Films on the Big Screen According to the BFI the ‘industry investment and popular films have been responsible for the recent success of the UK exhibition sector.’ Cinemas offer a communal space, enjoyed by a wide cross-section of local residents, particularly in deprived and rural communities. Local cinemas also provide an oppurtunity for the public to play a more active role in their communities. The British Federation of Film Societies estimates that there are 550 community cinemas in the UK.
The Digital Funding Partnership has ensured that smaller operators have been able to convert to digital. At this rate of conversion it is estimated that by the end of 2012, as many as 90% of the UK screens will be digital. The Cinema Exhibitors’ Association data forecasts that by mid-2013 the entire UK commercial cinema estate will convert. This conversion has helped to drive the rapid digitisation of the independent distribution sector at a pace far greater than in many other countries.
Increasingly sophisticated technology allows cinemas to build events around screenings and gives audiences an even richer experience. Audiences are demanding access to films in different ways and exhibitors are still coming to terms with the challenges posed by the digital revolution and the associated changes to consumer habits. The cinema experience continues to be of great significances in the life of film and audiences attach a special value to the collective experience.
Audiences have moved their attention to online so the need to maintain and strengthen the big screen experience is increasing. Encouraging new business models is fundamental to the future health of the industry. Industrial logic still dictates that a successful box office run will lead to the maximisation of revenue streams in other media.
Digital exhibition in the UK has grown rapidly in the last four years. In 2010, nearly 40% of the UK’s screens were digital. Also 80% of cinema releases in the UK were in digital format. The proportion of films releases digitally was more than twice that of France.
Conclusion 24% of all respondents identified that the most important issue relating to the exhibition sector ‘is the need to increase access a wide range of British and specialised films across the whole of the UK.’ A programme to provide support to local societies in village and community halls was recommended.
Virtual Print Fee This has enabled the industry to finance digitisation across a large part of the UK’s cinema estate. The panel recognises that the VPF will have a continuing and detrimental impact on independent distributors and smaller exhibition venues. It is already having a negative impact on their capacity to make available British and specialised films to audiences across the UK. The introduction of the VPF system has increased costs for many independent British films in particular, as print bookings can attract a virtual print fee. This is often higher than the cost of producing a 35mm print.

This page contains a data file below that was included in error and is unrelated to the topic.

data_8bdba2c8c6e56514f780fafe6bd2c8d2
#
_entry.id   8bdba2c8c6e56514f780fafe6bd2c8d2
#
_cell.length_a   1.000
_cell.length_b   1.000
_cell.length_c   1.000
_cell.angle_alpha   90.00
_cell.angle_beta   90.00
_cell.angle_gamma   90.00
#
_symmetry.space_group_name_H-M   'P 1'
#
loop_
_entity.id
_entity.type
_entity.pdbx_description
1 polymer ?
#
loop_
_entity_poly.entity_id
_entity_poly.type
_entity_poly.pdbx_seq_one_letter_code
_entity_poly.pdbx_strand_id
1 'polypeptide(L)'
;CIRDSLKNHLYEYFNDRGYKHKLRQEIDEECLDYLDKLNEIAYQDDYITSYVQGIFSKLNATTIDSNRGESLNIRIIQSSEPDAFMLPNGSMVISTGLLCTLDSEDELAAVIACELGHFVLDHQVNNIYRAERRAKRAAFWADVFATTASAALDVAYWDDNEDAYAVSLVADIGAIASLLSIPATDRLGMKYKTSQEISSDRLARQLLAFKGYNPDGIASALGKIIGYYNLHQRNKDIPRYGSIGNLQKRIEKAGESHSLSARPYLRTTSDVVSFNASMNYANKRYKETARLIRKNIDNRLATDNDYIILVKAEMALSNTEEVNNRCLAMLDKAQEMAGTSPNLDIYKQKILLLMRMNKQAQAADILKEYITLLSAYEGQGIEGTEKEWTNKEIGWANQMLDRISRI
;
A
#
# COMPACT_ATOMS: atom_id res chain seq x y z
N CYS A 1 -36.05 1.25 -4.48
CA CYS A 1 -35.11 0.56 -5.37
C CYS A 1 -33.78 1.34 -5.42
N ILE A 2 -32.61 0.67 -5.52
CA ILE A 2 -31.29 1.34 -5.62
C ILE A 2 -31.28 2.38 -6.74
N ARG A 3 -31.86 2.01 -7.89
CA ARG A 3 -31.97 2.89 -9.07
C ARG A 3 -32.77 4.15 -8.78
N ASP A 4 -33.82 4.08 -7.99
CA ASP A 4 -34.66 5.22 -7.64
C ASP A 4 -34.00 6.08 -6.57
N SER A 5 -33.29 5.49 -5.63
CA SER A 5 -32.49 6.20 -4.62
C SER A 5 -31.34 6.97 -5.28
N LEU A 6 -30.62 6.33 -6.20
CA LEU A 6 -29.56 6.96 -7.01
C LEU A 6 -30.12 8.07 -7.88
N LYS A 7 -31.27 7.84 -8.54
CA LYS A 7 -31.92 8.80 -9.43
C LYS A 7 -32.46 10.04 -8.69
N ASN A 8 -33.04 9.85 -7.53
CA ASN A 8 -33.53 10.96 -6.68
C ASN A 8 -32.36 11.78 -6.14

• The release of a UK or specialised film on 50-100 prints, where over 40% of the total bookings are follow-on bookings (where the print is transferred to a new cinema) can add 25-35% to costs of providing prints, as each additional booking will attract a VPF payment.• Theatrical release costs for independent British and specialised films in the UK have always been higher than the likely theatrical income.• In a market where the willingness of broadcasters to buy rights to finished films has declined and falling income from the DVD market has not yet been replaced by significant revenues from online exploitation, increased theatrical costs will inevitably reduce the number of British and specialised films on which distributors are willing to take the required risks.• This could leave exhibitors will a narrower choice of films to offer audiences. One independent distributor noted that ‘we now have to keep 50% of our prints in London, depriving regional audiences of an opportunity to see the film and ourselves of much needed revenue.
The Five Most ImportantRecommendations. 1. The Panel recommends the BFI and other key public organisations engaged with film across the UK explicitly recognise that a key goal of public policy for film should be to connect the widest possible range of audiences throughout the UK with the broadest and richest range of British films and films from around the world. This will help to increase the overall demand for and engagement with film in the UK and benefit both audiences and every part of the UK film sector. 11. The Panel recommends that Government continues to facilitate the partnership work of content creators, ISPs and others to tackle websites which permit or promote copyright infringement. 17. The Panel recommends that BFI funding for film should be broadly balanced between filmmaking and distribution activities (development, production, P&A) and activities related to film culture (audience development, film education and training, film export, lifelong learning, archive and heritage, activity in the Nations and Regions, economic cultural and policy research); and further recommends that within the two broad categories as much flexibility should be available to the BFI as possible to respond to the needs of audiences, the film industry, and film culture. 23. In order to encourage producers and distributors to work together from the initial stages of financing of a film, the Panel recommends the BFI creates Joint Venture Lottery funding to be accessed by partnerships between producers and distributors. 36. The Panel recommends that Government continue to support and prioritise a successful inward investment strategy through an effectively funded British Film Commission, and recognises the importance of such a strategy in bringing structural benefits to the independent UK industry.